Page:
If I am waiting, hoping, looking, or longing for some subjective feeling or other to certify my belief in God, I am barking up the wrong tree. Completely. Not to pick on them especially (because they are by no means unique in this respect, but rarely is it institutionalized so explicitly as among them) but the LDS are notorious for this, with their alleged “burning in the bosom” which they claim validates the truth of their religion. The problem is that burning bosoms are a dime a dozen; I produced one in myself just now while typing this. Does that invalidate the LDS claim? Obviously not, by itself: it is subjective. But it does highlight the perils of relying upon such things to validate the truth.
The same reliance can be found whenever I say to myself that it feels as though my prayers are bouncing off the ceiling, or when I hope for a sign to give me confidence about what I am supposed to do or think or believe. The problem is that God can’t be touched, can’t be felt, can’t be seen (John 1:18; 1 John 4:12). He may be heard, but He has spoken for the last time in His Son (Hebrews 1)…and even if He did speak, how would I know it is He and not Satan dressed up as an angel of light (2 Corinthians 11:14)?
Faith is in a real way a sort of darkness, which is why St. Paul says that we don’t walk by sight (2 Corinthians 5:7). So when the way is blurry, or fogged, or just plain impossible to see with my eyes, with my senses, I can still know the way by faith. It is an uncomfortable thing, it is a sometimes painful thing, it often goes on longer than I think I can bear…but it is the only way I can go. By faith.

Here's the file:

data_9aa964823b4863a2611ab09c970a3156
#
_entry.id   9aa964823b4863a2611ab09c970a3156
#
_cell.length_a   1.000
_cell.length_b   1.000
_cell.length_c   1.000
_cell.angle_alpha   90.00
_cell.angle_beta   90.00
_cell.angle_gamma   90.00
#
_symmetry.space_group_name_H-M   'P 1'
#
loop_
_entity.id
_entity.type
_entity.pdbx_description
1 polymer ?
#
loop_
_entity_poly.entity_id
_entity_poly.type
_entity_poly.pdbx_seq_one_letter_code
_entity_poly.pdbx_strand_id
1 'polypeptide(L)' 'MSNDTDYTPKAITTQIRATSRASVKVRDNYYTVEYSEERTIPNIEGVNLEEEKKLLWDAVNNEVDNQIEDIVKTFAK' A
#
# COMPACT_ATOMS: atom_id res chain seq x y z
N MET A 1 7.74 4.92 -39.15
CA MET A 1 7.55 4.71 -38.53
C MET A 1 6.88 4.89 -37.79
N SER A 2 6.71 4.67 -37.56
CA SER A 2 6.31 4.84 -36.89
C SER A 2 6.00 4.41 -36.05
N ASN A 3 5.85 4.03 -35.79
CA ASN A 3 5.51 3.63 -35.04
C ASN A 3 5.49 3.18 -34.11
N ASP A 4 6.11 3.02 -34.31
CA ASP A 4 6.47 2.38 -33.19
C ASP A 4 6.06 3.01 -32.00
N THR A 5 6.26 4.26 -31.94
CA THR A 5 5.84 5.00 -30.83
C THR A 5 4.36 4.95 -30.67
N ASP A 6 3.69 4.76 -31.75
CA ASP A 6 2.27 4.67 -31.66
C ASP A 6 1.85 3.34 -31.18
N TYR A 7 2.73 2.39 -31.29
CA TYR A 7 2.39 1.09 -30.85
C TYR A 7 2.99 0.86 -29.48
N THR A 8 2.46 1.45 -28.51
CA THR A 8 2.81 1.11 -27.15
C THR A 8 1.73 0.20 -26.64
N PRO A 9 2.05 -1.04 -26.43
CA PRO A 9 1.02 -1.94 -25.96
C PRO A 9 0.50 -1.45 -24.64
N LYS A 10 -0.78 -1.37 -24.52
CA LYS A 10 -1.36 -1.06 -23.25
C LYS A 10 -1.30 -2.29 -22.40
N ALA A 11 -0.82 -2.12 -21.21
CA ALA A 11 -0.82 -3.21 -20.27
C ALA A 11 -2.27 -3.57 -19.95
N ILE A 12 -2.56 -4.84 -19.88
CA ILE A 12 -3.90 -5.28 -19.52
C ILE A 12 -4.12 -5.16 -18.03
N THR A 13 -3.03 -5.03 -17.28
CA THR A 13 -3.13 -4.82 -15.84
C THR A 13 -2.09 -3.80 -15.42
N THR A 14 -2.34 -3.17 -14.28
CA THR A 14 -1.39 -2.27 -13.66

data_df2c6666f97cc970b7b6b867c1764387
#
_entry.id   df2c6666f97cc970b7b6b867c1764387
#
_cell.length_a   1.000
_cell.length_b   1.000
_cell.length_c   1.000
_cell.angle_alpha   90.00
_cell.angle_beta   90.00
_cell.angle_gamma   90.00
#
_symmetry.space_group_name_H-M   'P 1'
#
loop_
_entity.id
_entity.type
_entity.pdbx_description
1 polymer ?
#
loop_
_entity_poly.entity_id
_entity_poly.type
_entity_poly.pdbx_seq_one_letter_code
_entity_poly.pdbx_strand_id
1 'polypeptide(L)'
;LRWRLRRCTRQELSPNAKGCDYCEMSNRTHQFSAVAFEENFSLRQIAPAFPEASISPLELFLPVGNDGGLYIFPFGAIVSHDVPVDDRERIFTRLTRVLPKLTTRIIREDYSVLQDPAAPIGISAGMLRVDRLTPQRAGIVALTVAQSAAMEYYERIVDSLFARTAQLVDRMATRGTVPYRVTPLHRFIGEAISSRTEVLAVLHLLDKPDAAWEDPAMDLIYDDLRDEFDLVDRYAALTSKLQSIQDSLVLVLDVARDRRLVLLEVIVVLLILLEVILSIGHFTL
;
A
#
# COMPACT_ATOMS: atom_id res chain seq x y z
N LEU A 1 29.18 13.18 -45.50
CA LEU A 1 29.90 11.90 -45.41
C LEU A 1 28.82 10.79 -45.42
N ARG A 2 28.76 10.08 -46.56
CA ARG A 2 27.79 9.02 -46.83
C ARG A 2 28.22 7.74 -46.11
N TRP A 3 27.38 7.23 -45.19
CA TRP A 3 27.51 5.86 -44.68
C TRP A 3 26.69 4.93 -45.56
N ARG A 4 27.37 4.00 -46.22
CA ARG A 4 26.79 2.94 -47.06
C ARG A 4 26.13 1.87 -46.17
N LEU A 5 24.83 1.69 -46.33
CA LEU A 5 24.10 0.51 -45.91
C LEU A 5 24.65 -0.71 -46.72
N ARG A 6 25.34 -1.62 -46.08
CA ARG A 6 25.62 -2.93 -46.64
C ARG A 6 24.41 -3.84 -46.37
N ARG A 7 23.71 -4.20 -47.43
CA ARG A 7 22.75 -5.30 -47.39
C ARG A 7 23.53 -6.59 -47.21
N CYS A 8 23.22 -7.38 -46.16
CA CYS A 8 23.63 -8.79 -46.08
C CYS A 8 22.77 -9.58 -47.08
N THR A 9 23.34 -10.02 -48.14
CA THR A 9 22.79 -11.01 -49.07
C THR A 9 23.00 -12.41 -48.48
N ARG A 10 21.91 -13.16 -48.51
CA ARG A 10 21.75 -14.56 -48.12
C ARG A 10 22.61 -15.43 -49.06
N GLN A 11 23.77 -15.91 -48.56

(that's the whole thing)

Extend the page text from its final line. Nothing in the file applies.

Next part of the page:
Considering that salvation is often talked about as light in the Bible, it feels weird to call faith a sort of darkness… but I agree. Through faith in God we know our destination is Heaven. Through faith in God we know how to walk in His will. But the path ahead of us is unknown. We don’t know what will happen tomorrow, or the next day (Eccl. 8:7, 9:12, 10:14). We don’t know when Christ will return (Matt. 24:36). Faith leaves us ignorant of what will happen next, trusting God to know best, and accepting whatever He does.
Faith is a sort of darkness, when it comes to the future. Faith is about not knowing what will come next, but keeping in mind the ultimate destination and following God regardless of what ends up happening (John 20:29).
I think we are on pretty much the same page. I would not want (and certainly didn’t intend) to deny that faith is a light in important ways. But precisely because faith cannot be felt, seen, heard, or otherwise sensed there is a way in which it is beyond our powers, and that is the darkness I have in mind in the post.
Thanks for commenting!
I didn’t figure you intended to deny that, don’t worry. :)